Take the 2-minute tour ×
Stack Overflow is a question and answer site for professional and enthusiast programmers. It's 100% free, no registration required.

I'm working on a Minecraft Server Dashboard, and one of it's functions is to backup and restore your world (a directory). I already have a function (see below), but, as you can probably see, it's pretty bad code. Anyone know of a better, cleaner function?

function backupOrRestoreWorld($source,$target){
    foreach(glob($target.'*.*')as$v){
        unlink($v);
    }
    if(is_dir($source)){
        @mkdir($target);
        $d=dir($source);
        while(FALSE!==($entry=$d->read())){
            if($entry=='.'||$entry=='..'){
                continue;
            }
            $Entry=$source.'/'.$entry;
            if(is_dir($Entry)){
                backupOrRestoreWorld($Entry,$target.'/'.$entry);
                continue;
            }
            copy($Entry,$target.'/'.$entry);
        }
        $d->close();
    }
    else{
        copy($source,$target);
    }
    if($source == "server/world"){
        return "World backed up.";
    }
    else {
        return "World restored from backup.";
    }
}
share|improve this question
1  
While there are better (in my opinion) alternatives, I don't think this really is bad code. You could also have used the RecursiveDirectoryIterator. –  netcoder Oct 2 '11 at 8:24
    
On which operating system / filesystem does your code need to run, how do you handle errors, e.g. if the target directory get's deleted but it fails to copy. Is there a need to restore the previous state? –  hakre Oct 2 '11 at 13:14
add comment

5 Answers

I wouldn't do this in PHP. Just use system("cp -a $source $dest"). (And make sure the user can not in any way control the contents of $source and $dest or you will be hacked.)

share|improve this answer
    
Why does no one tell me these things? –  mowwwalker Oct 2 '11 at 8:24
    
Why wouldn't you do this in PHP? –  netcoder Oct 2 '11 at 8:25
    
I'd agree with @netcoder on this one - why not do it in PHP? –  Jamie McElwain Oct 2 '11 at 9:01
    
@netcoder because it will be slower and more error prone, and because you are reinventing the wheel. You'll have to deal with symlinks, self-recursion, dot files, user and group ownership, permissions, creation and modification dates. Why do all that when it's already written and done for you? And tested! –  Ariel Oct 2 '11 at 9:30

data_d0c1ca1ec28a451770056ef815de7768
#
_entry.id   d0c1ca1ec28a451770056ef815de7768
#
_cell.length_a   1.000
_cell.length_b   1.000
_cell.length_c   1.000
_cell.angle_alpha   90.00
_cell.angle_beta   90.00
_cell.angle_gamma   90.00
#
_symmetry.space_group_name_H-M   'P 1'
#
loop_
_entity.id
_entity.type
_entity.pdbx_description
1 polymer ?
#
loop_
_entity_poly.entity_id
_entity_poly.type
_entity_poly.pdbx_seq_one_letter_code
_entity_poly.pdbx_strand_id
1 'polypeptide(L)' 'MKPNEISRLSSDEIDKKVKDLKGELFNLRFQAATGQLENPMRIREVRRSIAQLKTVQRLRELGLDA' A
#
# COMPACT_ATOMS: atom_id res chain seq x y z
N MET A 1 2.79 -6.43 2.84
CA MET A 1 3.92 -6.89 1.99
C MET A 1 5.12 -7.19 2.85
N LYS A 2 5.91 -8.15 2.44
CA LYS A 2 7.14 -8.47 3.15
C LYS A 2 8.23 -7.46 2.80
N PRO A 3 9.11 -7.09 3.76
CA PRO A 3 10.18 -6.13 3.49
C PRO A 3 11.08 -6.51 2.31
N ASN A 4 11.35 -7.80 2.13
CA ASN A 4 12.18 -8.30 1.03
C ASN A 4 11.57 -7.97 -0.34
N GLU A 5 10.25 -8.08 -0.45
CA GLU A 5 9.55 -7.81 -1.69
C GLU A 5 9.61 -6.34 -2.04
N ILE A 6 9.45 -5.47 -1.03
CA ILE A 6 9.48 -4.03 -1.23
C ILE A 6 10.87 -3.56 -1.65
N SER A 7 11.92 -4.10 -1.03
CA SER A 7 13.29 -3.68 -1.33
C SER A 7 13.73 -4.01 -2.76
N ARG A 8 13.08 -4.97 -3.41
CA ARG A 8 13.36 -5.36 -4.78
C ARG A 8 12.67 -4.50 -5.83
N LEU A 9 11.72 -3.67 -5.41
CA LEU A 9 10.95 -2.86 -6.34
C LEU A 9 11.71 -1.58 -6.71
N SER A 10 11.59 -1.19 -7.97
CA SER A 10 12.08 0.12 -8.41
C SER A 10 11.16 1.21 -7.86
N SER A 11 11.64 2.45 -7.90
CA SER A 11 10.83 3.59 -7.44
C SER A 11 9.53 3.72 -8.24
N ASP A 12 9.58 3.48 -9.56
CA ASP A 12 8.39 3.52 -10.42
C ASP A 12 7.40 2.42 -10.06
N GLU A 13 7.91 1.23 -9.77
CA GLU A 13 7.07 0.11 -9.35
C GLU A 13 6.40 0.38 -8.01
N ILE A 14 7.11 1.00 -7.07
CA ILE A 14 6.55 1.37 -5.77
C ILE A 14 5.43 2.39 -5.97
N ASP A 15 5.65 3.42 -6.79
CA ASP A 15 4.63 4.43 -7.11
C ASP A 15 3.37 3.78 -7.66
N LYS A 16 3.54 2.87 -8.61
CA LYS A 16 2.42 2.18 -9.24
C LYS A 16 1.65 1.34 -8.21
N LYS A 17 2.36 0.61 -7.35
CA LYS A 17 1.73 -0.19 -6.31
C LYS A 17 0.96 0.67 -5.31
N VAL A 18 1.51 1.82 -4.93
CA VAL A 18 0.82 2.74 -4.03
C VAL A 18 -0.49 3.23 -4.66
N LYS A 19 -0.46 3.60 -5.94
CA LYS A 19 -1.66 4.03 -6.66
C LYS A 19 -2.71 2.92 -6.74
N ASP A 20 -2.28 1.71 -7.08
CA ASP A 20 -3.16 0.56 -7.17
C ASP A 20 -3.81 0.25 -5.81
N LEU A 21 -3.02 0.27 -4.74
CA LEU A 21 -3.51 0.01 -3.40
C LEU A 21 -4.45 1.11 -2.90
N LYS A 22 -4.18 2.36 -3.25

in fact, your code doesn't answer the OP. –  Your Common Sense Oct 2 '11 at 10:20
add comment

I would create more functions out of it, each one doing a distinctive job, probably encapsulated into a class, like

  • empty_directory
  • copy_directory

You can still maintain your single function then making use of the subroutines / objects to provide a façade into your application, for example dealing with exceptions for error handling and such.

Next to that you're having not really bad code. It's a recursive function for copying the data which might stress the file-system a bit - which presumably can be neglected. If you move the decent functionality into units of it's own, you can change that over time if you run into actual problems.

But the first benefit would be to make use of exceptions in subroutines I think:

function backupOrRestoreWorld($source, $target)
{

    empty_directory($target);

    copy_directory($source, $target);

    if($source == "server/world"){
        return "World backed up.";
    }
    else {
        return "World restored from backup.";
    }
}

function empty_directory($path)
{
    $path = rtrim($path, '/');

    if (!is_dir($path))
    {
        throw new InvalidArgumentException(sprintf('Not a directory ("%s").', $path));
    }

    if (!is_writable($path))
    {
        throw new InvalidArgumentException(sprintf('Directory ("%s") is not a writeable.', $path));
    }

    $paths = glob($path.'/*.*');

    if (false === $paths)
    {
        throw new Exception(sprintf('Unable to get path list on path "%s" (glob failed).', $path));
    }

    foreach ($paths as $v)
    {
        unlink($v);
    }
}

function copy_directory($source, $target)
{

    $source = rtrim($source, '/');
    $target = rtrim($target, '/');

    if (!is_dir($source))
    {
        throw new InvalidArgumentException(sprintf('Source ("%s") is not a valid directory.', $source));
    }

    if (!is_readable($source))
    {
        throw new InvalidArgumentException(sprintf('Source ("%s") is not readable.', $source));
    }

    if (!is_dir($target))
        $r = mkdir($target);

    if (!is_dir($target))
    {
        throw new InvalidArgumentException(sprintf('Target ("%s") is not a valid directory.', $target));
    }

    if (!is_writable($target))
    {
        throw new InvalidArgumentException(sprintf('Target ("%s") is not a writeable.', $target));
    }

    $dirs = array('');

    while(count($dirs))
    {
        $dir = array_shift($dirs)
        $base = $source.'/'.$dir;
        $d = dir($base);
        if (!$d)
        {
            throw new Exception(sprintf('Unable to open directory "%s".', $base));
        }

        while(false !== ($entry = $d->read()))
        {
            // skip self and parent directories
            if (in_array($entry, array('.', '..'))
            {
                continue;
            }

            // put subdirectories on stack
            if (is_dir($base.'/'.$entry))